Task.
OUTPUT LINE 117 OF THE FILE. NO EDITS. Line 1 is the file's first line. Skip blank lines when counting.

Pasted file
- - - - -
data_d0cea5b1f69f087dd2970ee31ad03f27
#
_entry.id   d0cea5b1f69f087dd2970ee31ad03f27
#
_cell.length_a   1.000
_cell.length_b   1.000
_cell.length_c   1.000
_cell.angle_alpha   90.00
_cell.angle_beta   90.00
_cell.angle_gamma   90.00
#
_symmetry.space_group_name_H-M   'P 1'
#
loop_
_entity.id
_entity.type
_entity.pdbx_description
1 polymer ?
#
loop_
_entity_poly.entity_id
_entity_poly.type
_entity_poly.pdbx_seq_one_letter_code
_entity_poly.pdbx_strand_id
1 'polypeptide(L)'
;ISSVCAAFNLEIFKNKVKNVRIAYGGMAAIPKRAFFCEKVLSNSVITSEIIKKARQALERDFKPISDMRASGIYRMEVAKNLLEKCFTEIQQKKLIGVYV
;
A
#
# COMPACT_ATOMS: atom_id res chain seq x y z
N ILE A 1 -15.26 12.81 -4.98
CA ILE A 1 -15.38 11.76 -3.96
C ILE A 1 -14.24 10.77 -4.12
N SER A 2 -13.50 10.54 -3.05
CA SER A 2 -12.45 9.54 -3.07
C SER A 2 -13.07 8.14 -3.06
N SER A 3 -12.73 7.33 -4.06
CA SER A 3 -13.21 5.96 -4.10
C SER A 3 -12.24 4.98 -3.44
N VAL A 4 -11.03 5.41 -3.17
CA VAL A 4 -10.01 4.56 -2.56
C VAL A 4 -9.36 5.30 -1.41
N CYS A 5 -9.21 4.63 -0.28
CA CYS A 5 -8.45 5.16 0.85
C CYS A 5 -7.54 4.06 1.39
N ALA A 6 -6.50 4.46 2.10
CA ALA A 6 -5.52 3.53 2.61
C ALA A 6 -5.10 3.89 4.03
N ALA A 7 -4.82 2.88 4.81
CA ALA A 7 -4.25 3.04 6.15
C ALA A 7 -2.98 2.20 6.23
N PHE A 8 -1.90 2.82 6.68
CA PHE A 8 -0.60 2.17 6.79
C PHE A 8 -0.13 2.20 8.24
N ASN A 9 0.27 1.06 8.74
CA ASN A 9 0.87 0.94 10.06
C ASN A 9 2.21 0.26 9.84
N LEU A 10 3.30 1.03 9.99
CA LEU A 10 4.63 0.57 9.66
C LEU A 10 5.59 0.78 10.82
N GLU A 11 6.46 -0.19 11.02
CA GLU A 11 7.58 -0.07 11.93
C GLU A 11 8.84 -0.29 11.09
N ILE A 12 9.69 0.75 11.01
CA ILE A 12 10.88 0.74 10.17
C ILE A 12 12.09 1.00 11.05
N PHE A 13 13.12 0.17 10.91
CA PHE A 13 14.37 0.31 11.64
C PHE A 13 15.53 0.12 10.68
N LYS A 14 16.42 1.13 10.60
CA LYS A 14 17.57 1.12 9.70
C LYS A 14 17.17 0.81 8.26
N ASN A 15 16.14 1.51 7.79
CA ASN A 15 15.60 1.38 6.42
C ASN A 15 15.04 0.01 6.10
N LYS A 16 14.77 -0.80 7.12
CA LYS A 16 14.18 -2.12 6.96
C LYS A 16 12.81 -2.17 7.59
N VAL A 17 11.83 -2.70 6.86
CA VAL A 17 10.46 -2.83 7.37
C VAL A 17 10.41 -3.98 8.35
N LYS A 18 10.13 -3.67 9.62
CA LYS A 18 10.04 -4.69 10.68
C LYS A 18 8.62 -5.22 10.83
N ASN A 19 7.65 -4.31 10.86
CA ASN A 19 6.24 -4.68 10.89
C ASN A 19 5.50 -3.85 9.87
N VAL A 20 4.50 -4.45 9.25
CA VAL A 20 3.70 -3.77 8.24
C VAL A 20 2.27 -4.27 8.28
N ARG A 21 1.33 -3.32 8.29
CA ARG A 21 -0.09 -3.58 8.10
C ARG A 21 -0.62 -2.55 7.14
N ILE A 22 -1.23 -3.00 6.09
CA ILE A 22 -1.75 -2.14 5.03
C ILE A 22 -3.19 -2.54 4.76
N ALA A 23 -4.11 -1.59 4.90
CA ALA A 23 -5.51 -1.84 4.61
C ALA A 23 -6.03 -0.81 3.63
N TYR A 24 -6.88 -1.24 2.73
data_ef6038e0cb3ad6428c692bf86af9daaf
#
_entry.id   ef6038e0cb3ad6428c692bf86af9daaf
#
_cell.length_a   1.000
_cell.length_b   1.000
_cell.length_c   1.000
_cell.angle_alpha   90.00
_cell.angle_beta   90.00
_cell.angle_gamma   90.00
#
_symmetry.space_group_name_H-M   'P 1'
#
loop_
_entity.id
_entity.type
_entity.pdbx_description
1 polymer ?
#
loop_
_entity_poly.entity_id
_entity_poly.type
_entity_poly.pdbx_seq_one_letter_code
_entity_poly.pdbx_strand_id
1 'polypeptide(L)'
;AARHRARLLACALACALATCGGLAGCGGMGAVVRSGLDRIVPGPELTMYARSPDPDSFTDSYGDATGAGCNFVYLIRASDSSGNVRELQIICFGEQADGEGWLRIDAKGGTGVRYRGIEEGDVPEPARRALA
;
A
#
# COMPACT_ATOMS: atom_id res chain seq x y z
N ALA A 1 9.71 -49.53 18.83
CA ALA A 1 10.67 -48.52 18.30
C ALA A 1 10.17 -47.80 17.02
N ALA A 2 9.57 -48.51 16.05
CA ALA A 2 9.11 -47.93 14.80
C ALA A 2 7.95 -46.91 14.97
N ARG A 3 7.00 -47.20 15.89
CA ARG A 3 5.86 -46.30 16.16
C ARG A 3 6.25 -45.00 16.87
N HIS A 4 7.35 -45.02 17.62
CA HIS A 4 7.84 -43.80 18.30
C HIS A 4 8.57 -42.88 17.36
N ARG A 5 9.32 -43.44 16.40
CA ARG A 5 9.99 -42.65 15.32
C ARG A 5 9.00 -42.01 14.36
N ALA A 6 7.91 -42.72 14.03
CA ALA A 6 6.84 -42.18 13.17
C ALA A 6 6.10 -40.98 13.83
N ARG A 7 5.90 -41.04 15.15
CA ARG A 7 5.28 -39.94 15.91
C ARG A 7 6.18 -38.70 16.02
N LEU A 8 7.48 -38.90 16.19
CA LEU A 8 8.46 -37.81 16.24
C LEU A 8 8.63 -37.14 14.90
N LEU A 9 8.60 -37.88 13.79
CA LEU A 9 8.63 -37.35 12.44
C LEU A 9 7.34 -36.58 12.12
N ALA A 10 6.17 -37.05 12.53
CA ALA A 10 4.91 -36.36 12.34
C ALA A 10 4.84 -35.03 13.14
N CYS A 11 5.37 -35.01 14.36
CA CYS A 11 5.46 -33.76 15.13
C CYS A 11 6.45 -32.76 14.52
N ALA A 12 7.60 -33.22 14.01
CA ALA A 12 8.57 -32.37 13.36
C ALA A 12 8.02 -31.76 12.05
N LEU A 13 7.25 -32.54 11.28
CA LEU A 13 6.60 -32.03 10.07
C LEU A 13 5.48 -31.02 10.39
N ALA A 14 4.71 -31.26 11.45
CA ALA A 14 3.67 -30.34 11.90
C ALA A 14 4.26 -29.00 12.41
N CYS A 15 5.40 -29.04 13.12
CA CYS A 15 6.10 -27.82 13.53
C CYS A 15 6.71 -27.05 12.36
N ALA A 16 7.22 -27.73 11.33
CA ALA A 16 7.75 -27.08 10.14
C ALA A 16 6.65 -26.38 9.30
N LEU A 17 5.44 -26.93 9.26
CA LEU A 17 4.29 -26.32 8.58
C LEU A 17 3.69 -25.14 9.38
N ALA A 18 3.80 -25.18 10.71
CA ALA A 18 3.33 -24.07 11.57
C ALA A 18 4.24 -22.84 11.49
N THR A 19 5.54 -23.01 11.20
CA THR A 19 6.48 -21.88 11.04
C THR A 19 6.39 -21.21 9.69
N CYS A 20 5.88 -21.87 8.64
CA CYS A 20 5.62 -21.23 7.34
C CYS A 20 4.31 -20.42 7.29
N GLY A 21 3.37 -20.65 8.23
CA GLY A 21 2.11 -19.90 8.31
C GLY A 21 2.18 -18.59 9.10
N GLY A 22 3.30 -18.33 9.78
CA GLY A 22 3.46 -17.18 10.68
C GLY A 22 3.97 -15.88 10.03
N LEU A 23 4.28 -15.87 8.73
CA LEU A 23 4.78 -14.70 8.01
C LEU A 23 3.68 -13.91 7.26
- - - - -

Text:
_entity.pdbx_description